Jim Slater shares his latest views on asset allocation, investing criteria, gold and oil at the Growth Company Investor Show

Thursday, Sep 30 2010 by
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Jim Slater
Jim Slater

Jim Slater’s Zulu Principle books were some of the first books I read about investing before I joined the City as a young broker and so it was with great pleasure that I listened closely to his views on the market at the very enjoyable Growth Company Investor Show yesterday afternoon at the Barbican.

The background on Slater, if you don’t know his story, is very colourful.  He was a corporate raider building up Slater Walker through the 60's and early '70s in swashbuckling style and setting the mould for Jimmy Goldsmith who replaced him when it all went a bit wrong - the Bank of England having to step in to prevent it's collapse during a banking crisis.  He reinvented himself as a successful  children’s author, broadsheet columnist and highly successful investing guru publishing the Zulu Principle and founding Company REFS. 

He has further built his fortune by practicing what he preaches through growth company investing and latterly investing in resources.

What follows are my notes from his presentation:

 

Outlook & Asset Allocation

He foresees 2 contrasting possiblities in terms of the economy and macro environment:

  1. In the Dark Room -  This scenario involves deleveraging of banks, overcapacity, banks not lending, underfunded pensions, sovereign debt in doubt, US states in deficit, bleak deflationary output, US on point of no return - all pretty grim stuff really.
  2. In the Light Room (or the Quantitative Easing room!) - He likens it to being a heroin addict. You can't take the patient off the drug.  The Bank of England and the Federal Reserve are talking of more Quantitative Easing.  It makes cash a terrible investment but leads to potentially hyperinflation.

So, based on that, his preferred asset allocation is to hedge your bets and prepare for either or both scenarios at the same time: 

  • 25% in Cash,  
  • 30% in small cap growth shares, 
  • 30% in gold shares, 
  • 5-10% in oil, 
  • 5-10% in agriculture.

Growth Shares

Slater still insists that you should pick under researched niche small cap shares where reratings and takeovers are more likely.  He gave the statistic that the average micro cap share has beaten the market by 10 to 1 since 1940. 

Zulu Principle Criteria

Obviously he still bangs the table about the Zulu Principle System that he is renowned for and advocates his Company REFS product.  …

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3 Comments on this Article show/hide all

muckshifter 2nd Oct '10 2 of 3
3

Nice to hear Jim Slater is still going strong, thank you Edward. In the 70s we were building the Esher bypass which went close to his home. He came into the office to complain about the noise of a dewatering pump close to his house which was running 24/7 and keeping him awake at nights. A friend of mine, who was the earthworks foreman, went straight out and built a thick walled enclosure for the offending pump out of bales of hay. Jim turned up the next day and presented him with a crate of whisky - so, a nice bloke IMO, as complainants rarely said thanks when you dealt with a complaint in those days (mind you we did have debris punching holes in the roofs of every one of a row of seventeen houses in one notorious cutting blast in Yorkshire, so perhaps some complaints were less forgiveable)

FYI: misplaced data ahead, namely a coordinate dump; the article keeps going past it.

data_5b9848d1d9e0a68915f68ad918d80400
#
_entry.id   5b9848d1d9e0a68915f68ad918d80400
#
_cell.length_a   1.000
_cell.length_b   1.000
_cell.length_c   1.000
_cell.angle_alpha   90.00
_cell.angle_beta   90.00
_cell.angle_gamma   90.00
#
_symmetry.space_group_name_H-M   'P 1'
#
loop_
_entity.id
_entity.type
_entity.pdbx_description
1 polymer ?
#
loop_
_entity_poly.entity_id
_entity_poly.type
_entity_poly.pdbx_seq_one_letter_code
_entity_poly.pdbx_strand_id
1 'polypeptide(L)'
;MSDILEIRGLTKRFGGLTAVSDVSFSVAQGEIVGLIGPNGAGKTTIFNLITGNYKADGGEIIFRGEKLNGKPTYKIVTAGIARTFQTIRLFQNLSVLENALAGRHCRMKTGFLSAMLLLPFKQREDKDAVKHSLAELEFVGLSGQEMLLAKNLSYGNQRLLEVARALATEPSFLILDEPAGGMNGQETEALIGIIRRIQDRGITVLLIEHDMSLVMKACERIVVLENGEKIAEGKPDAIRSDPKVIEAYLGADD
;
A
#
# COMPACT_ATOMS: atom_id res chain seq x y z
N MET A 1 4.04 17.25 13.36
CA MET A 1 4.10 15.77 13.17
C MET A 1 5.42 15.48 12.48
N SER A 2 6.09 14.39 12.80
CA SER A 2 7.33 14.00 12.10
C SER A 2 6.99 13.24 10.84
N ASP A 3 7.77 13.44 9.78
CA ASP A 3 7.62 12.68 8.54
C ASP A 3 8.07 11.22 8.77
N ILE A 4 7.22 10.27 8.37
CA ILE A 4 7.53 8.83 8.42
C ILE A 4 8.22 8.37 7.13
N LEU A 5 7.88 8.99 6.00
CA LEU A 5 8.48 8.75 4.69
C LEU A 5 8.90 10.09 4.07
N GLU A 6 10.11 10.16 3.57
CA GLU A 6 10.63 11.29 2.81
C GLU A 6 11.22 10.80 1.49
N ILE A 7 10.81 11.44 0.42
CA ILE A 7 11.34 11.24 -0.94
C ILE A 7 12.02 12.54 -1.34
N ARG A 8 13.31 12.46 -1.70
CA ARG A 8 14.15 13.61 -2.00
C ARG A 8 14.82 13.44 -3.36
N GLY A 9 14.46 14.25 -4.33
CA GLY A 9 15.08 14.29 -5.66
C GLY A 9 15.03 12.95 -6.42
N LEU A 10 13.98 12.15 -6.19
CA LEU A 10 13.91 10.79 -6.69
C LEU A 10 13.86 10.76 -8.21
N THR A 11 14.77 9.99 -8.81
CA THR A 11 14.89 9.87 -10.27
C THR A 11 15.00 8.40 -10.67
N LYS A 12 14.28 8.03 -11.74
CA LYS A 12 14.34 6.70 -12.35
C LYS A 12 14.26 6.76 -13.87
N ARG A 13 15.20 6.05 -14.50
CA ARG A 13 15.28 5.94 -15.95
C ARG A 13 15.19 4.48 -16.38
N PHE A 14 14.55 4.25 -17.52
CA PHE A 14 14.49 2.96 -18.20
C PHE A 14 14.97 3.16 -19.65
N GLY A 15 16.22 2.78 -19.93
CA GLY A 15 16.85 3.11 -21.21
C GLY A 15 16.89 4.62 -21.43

Sorry for the off topic.
Regards.

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MrM 15th Apr '13 3 of 3

The share price of IDH was around 900p at the time of this article, peaked at 1196 in July 2011, it's now 320.
Paul Scott mentioned in one of his morning posts that the company had been hammered by competition.
Interesting that JS was warning about the problems in 2010, how did he know?

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Edward Croft

CEO at Stockopedia where I weave code, prose and investing strategies to help investors beat the stock markets. I've a background in the City and asset management but now am more interested in building great stock selection tools for the use of investors online.   Traditionally investors online have had very poor access to the best statistics, analytics and strategies for the stock market and our aim is to set that straight.  High Quality fundamental information has been prohibitively expensive in the past and often annoyingly dull. People these days don't just want to know the PE Ratio and look at a balance sheet. They expect a layer of interpretation over data, signal from noise and the ability to know at a glance whether a stock is worth investigating or not. All this is possible using great design and the insights gleaned from quantitative research.  Stockopedia is where we try to make it happen ! more »

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